Monthly Archives: March 2011


Small Business Journal: Sales tax compliance follies

(’76 Contributor) The burden of sales and use tax compliance, reporting and audits for small business is one of many reasons that a rational person should think twice, thrice and beyond before launching a new enterprise. My 10–person technical service shop in metro Denver

Taxpayers shouldn’t subsidize TV & radio programs

(Denver Post, Mar. 27) “Donor supports program cuts” sounds a bit like “man bites dog” to my ears, and yet I am one of those donors to Colorado Public Radio (CPR) who supports an end to federal funding for the Corporation for Public Broadcasting. Enacted in 1967, the Corporation provides roughly 15 percent of the funding for National Public Radio (NPR), state affiliates such as CPR and public television. I applaud the House of Representatives for having the courage to cut this program because it is the fiscally and morally responsible thing to do.

Wisconsinize Colorado? Please do

(Denver Post, March 27) A useful new verb was coined the other day when Republicans joined Democrats to propose higher pension contributions by public employees and a union boss called it a “blatant attempt to Wisconsinize the Colorado budget process.” What a great idea, thought many a tired and worried taxpayer. Wisconsinize away, legislators—what took you so long?

Sweet: Public employees’ fat benefits mean skinny taxes

(’76 Contributor) Much attention has been given to the generally acknowledged fact that public union members enjoy higher wages and more generous benefits compared to their private sector counterparts. But this disparity is even greater when viewed from the perspective of net, after–tax income.

Debaters take on taxes, mayoralty, Japan & Libya

Taxes in Colorado at this time of record unemployment should be reduced, not increased, says John Andrews in the March round of Head On TV debates. Maybe you’d prefer no taxes at all, replies Susan Barnes–Gelt satirically. John on the right, Susan on the left, also go at it this month over the fiscal mess in Washington and the mayor’s race in Denver. But they’re in rare agreement over Obama’s Libyan intervention and Japan’s triple tragedy. Head On, now presented by Centennial Institute, has been a daily feature on Colorado Public Television since 1997. Here are all five scripts for March:

Testimony for tuition equity bill didn’t sway Senate Dems

Equity, accessibility, broader choice, and educational advantage would have been the four benefits realized for low–income college students if Colorado Senate Democrats had followed the lead of House Republicans in supporting House Bill 1168 this week. So argued a young Centennial Institute staffer on Wednesday before the Senate State Affairs Committee,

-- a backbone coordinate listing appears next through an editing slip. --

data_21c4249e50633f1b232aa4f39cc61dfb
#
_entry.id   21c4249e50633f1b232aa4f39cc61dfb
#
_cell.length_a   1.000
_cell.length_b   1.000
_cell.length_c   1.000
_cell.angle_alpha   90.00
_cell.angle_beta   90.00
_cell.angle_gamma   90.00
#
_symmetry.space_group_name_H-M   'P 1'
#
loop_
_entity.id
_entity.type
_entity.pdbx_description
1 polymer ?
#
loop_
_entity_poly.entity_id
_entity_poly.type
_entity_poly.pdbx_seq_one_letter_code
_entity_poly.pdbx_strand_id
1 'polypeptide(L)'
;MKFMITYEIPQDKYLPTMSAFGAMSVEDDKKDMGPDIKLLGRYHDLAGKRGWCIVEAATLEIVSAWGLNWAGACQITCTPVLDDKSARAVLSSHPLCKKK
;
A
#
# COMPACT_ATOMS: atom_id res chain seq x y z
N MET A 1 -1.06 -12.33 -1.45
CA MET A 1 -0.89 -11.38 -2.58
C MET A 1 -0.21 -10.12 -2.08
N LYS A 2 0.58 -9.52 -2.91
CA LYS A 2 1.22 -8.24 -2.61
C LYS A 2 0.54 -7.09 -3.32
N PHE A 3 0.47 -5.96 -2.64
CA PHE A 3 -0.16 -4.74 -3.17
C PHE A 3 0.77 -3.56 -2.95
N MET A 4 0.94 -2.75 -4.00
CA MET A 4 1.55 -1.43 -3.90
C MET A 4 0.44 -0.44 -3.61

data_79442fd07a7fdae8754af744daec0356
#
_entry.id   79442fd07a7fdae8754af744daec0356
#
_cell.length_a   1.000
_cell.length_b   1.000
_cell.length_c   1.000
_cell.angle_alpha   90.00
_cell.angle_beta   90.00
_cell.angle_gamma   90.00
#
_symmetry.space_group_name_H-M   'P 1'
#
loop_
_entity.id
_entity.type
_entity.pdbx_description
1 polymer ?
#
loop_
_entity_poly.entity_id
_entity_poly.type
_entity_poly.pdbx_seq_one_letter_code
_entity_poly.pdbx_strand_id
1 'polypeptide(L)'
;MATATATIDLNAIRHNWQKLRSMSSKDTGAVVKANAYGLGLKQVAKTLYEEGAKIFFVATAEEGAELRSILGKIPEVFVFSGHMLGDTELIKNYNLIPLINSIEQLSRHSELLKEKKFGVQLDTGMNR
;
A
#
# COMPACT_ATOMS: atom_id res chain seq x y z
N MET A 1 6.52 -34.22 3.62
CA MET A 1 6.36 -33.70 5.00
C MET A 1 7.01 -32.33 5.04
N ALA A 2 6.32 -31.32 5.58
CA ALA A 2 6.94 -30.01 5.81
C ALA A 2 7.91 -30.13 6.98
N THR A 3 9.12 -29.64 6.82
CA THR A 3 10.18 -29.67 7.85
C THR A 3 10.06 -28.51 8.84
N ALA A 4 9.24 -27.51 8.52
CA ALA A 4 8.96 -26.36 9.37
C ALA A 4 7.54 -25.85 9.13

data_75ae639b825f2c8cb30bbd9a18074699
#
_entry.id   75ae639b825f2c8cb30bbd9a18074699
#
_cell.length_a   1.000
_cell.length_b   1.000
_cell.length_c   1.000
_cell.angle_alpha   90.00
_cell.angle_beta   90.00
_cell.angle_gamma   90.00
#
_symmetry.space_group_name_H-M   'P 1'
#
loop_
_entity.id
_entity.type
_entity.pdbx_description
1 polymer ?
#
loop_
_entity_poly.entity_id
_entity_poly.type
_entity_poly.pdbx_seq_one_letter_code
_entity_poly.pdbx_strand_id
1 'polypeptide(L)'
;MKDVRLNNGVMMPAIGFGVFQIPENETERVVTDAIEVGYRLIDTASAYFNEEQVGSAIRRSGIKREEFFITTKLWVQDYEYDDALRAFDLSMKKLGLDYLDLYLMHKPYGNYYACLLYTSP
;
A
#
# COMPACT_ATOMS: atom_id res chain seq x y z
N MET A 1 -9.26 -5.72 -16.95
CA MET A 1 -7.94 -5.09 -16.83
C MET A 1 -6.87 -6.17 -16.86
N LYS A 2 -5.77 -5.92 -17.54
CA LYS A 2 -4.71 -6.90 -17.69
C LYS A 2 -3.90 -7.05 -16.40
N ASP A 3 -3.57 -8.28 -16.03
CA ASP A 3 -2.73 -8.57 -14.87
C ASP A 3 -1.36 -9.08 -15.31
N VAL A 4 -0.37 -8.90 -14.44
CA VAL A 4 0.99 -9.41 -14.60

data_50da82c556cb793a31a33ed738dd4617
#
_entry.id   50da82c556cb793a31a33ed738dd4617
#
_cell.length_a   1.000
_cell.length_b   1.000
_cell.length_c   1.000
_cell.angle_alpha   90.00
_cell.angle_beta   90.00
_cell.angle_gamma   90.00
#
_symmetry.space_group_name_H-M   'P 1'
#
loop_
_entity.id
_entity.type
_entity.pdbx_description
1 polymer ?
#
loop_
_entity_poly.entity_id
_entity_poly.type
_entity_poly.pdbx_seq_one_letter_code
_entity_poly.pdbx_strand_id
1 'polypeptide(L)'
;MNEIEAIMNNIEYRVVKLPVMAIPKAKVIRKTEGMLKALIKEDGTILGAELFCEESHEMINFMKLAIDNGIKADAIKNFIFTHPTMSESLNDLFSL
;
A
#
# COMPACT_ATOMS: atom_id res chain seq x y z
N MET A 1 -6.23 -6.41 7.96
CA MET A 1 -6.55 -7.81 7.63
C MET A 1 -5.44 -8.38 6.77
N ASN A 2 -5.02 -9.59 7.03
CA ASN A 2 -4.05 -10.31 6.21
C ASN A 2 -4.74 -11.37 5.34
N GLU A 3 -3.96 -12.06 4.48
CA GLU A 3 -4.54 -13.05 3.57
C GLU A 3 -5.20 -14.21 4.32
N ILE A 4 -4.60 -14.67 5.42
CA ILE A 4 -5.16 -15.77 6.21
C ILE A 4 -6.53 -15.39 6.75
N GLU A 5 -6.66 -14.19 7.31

Cut spending or go broke: America’s existential moment

(Centennial Fellow) In arguably the most colossal political blunder of the 20th century Adolf Hitler declared war on the United States three days after Pearl Harbor based on his fatal underestimation of America’s prodigious capacity for war production. A dozen years later Dwight Eisenhower wrote that “the greatness of America and its capacity for doing good in the world

Series on young conservative voices: A wrapup

(Centennial Graduate Intern) Working in the Pentagon this summer, I ran into several Obama appointees. One was a field director for Hillary’s Presidential campaign in Iowa. During the campaign, he spent his time meeting all the senior citizens in the community and reaching out to other community leaders. He went to the local high school once during the primary campaign. On the fateful caucus day, the entire senior class of the high school in Iowa showed up and a solid Hillary district was locked into Obama. Thus, began the 2008 primary that eventually culminated with the election of President Barack Obama.

Let’s respond thoughtfully to Japan nuclear fears

(CCU Student) The nuclear crisis in Japan is a tragedy on top of a tragedy. It has not caused major damage, but the Japanese officials have finally decided to tell the truth as it is instead of trying to fluff it up in order to make the people feel better. This is actually how many wish to speak for the entire disaster in general. One reason may be the technological access that has recently caused rebellion in the Middle East. If anyone within the danger zone (or any family member in contact with them) has the ability to access world news they can get the full story from sources other than Japan to find out the truth.

Young Conservative Voices for the 21st Century: Part 3

Why is it so appealing to be “progressive”? I think this question deserves further scrutiny. Our nation is manifested in a multi religious, multi racial, multi ethnic demographics, which will only be changing further as our nation progresses to its next centennial. In fact, within our next centennial, this country will become a majority minority nation, much like several states in the south have already become. The “progressive” movement has already embraced this reality.